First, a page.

Interesting things happen when worlds collide. Sometimes the results are catastrophic and earth-shattering, sometimes they are unexpectedly compatible and beautiful. Forest Robots has always fallen into the latter category and this new album of electronic music used to describe the majesty of the natural world is no exception. Continuing where Super Moon Moonlight left off Timberline and Mountain Crest continues its mission to describe the world beyond the man-made in sweeping synth instrumentals, electro-classical grandeur and technological soundscapes.
WOMAD festival organisers are delighted to announce that Early Bird Tickets go on sale for the UK’s 37th edition of the World’s Festival on Wednesday 21 November at noon/12pm, from £155.
I like a good pun. Who doesn’t? So even before I have dropped the virtual needle into the digital groove the titles alone of this new album suggest wit, intelligence and wordplay and suggest something about the confusion of modern life. And such things are indeed at the heart of this latest Oxygen Thief outing, whilst the sound itself is one of grating guitars, cavernous soundscapes, thundering drums and pummelling bass lines. But rather that just another slice of modern indie-punk that such a musical melting pot might suggest, within this swirling mass, this sonic juggernaut, it is the finer points, the musical intricacies, the taught and tense riffs and the deft details that puts this ahead of the pack.
Continue reading “Confusion Species – Oxygen Thief (reviewed by Dave Franklin)”
It must be difficult selling a foreign-language album into the already saturated market of English-speaking releases, sure we all like an occasional ‘Gangnam Style’ or ‘Despasito’ to shake it up, but on the whole English-speaking music fans like English speaking bands. So, to combat this, the music has to be good. Duke Ellington once said, “there are two kinds of music, the good and the other kind”, this is true, and it’s also true that good music will always find an audience, so if you feel your record collection is lacking a Sicillian singer-songwriter who produces music that is tricky to categorise, then look no further than Alessio Bondi.
A few weeks ago, I was in a pub chatting about music with a friend of mine and we were discussing how there don’t seem to be any bands coming through that have good songs, a good following and have the chance at long careers. Who are the next Oasis? The next Coldplay? Radiohead? Arctic Monkeys? Muse?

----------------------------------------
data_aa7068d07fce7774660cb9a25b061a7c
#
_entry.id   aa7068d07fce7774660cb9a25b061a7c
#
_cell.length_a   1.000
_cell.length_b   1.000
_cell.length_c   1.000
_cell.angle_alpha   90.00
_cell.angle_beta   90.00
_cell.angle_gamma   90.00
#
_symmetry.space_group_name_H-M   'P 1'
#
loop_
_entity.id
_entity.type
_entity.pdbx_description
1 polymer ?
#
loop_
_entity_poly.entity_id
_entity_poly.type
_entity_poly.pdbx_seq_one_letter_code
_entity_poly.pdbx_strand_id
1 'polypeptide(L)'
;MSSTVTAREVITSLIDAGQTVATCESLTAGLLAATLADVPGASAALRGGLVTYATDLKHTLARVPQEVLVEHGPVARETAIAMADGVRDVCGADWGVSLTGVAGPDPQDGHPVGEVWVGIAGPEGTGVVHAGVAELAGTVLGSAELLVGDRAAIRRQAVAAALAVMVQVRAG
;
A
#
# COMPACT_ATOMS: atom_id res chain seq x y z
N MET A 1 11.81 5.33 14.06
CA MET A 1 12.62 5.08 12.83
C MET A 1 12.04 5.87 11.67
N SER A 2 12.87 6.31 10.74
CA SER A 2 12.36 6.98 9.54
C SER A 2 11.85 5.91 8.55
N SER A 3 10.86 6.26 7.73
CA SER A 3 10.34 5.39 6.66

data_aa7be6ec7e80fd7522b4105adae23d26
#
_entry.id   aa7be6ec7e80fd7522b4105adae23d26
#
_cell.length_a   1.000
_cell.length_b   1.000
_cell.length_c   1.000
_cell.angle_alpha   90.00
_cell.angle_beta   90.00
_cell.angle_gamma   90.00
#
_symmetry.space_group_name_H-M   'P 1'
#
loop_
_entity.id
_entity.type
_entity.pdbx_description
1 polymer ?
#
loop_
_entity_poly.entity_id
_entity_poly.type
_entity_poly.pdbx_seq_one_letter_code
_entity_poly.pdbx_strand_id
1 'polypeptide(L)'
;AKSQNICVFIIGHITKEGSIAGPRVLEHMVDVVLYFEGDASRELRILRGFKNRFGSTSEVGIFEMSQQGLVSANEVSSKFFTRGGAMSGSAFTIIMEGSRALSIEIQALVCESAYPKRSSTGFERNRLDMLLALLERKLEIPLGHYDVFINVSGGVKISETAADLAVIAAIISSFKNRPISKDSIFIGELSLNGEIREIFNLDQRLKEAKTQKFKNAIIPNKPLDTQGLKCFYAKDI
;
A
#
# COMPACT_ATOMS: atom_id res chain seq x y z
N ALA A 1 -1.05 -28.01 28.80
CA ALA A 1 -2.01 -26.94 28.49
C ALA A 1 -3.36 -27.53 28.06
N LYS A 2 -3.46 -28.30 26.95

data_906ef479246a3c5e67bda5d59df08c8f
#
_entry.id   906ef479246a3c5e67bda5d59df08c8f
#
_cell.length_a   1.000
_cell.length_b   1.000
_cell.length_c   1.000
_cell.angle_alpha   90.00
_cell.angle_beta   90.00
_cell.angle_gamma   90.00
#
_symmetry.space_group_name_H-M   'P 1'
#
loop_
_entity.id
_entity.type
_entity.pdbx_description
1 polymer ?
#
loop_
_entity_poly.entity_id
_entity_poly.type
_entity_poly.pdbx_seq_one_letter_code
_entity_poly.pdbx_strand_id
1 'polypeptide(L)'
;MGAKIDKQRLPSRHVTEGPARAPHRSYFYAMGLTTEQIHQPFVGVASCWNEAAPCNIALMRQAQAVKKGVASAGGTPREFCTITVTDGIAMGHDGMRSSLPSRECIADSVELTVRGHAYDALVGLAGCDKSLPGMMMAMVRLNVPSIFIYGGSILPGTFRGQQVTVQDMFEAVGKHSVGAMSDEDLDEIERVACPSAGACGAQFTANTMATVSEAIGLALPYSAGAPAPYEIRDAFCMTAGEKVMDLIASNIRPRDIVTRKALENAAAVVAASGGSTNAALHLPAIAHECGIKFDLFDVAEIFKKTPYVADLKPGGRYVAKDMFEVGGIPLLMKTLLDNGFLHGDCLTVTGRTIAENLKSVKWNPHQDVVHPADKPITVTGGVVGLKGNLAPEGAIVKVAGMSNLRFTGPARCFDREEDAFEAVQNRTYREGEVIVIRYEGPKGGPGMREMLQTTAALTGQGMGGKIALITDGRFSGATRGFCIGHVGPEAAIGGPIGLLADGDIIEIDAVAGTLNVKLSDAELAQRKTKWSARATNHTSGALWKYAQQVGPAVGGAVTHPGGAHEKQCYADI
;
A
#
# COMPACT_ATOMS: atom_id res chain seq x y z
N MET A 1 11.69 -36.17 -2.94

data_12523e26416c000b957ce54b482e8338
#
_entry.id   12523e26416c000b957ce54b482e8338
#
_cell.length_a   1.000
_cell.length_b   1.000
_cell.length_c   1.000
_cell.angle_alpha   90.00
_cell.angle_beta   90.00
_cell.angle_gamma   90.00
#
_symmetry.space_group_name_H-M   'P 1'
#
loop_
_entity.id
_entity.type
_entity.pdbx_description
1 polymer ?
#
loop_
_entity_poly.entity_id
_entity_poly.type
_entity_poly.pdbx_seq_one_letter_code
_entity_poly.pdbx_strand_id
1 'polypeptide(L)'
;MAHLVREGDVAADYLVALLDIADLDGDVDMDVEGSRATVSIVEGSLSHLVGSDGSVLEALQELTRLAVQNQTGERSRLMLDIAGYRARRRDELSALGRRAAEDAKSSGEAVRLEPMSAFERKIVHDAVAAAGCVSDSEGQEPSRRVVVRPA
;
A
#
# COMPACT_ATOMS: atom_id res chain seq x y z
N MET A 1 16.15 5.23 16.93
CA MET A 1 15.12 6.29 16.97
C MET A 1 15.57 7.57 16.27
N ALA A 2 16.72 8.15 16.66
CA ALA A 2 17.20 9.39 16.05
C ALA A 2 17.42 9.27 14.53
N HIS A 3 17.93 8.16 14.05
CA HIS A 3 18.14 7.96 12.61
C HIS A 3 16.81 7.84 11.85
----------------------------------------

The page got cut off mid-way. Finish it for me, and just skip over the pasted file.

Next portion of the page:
If any genre is allowed to be self-referencing and creatively recyclable then you have to give hip-hop a pass on that score. Any genre born from sampling, splicing and slicing, rewording and reworking can always be forgiven for taking classics of their own genre, in this case Salt-n-Pepa’s iconic Push It, as a core vibe for a new musical outing. But if that is what gets you through the door, it is what lies beyond it that makes the track stand out.
There is something wonderfully Gilliam-esque about the video that accompanies Angus McOg‘s Laika, that same strange, surreal cut and paste style that used to break up the sketches of Monty Python’s Flying Circus all those years ago. But there is nothing absurd or throwaway about the music that it represents. Five years on from previous album Arnaut, Laika acts as a taste of follow up album Beginners, set for release in January next year.
There is a wonderful and inherent bleakness to Mat’s music in general and this latest release in particular. But where as many artists seem to force such a vibe into their songs, here it seems to be a natural state of affairs. And again where many would create such a feeling by employing age old tricks and overworked cliches, this brand of gothic folk is attained more through what is left out rather than what is put in. I Think I’m Getting Used To This is built from hypnotic, minor key repetition, sparse and poignant lyricism and delicate middle distance musical details. Throw in a haunting, disembodied choir of fallen angels and you have the sound of sadness rather than despair, melancholy rather than misery. And it is his ability to stay on the right side of those lines which avoids the musical traps and obvious pitfalls.
For a man who admits to an equal love for the rock antics of The Who and Led Zeppelin as much as the likes of Bowie and Japan, Fake News certainly leans more heavily towards the latter sound. But we live in a world where lines have thankfully blurred, musical tribalism is out of fashion and even genres have had their day. So why can’t a rock drummer also grab a keyboard and make 80’s infused synth-pop? Nothing sounds more healthy to me. And as the man himself says, “music isn’t just entertainment: it’s an important form of expression” and sometimes you need to find different ways of saying what you feel.
Morning seems to sit at any number of musical crossing points. But then again all of the most interesting music does. It moves from gentle acoustic balladry to a more muscular sound as the song moves from start to finish, it combines the deftness normally associated with folk playing with the sheer infectiousness of a cinematic pop single and matches underlaying classical vibes with more anthemic and rocked-up stadium sounds. That might sound like a lot to try and fit together but I guess it all comes down to clever composition, allowing one sound to sit within the breathing space of another, for textures to weave around each other and for musical lines to complement rather than contrast.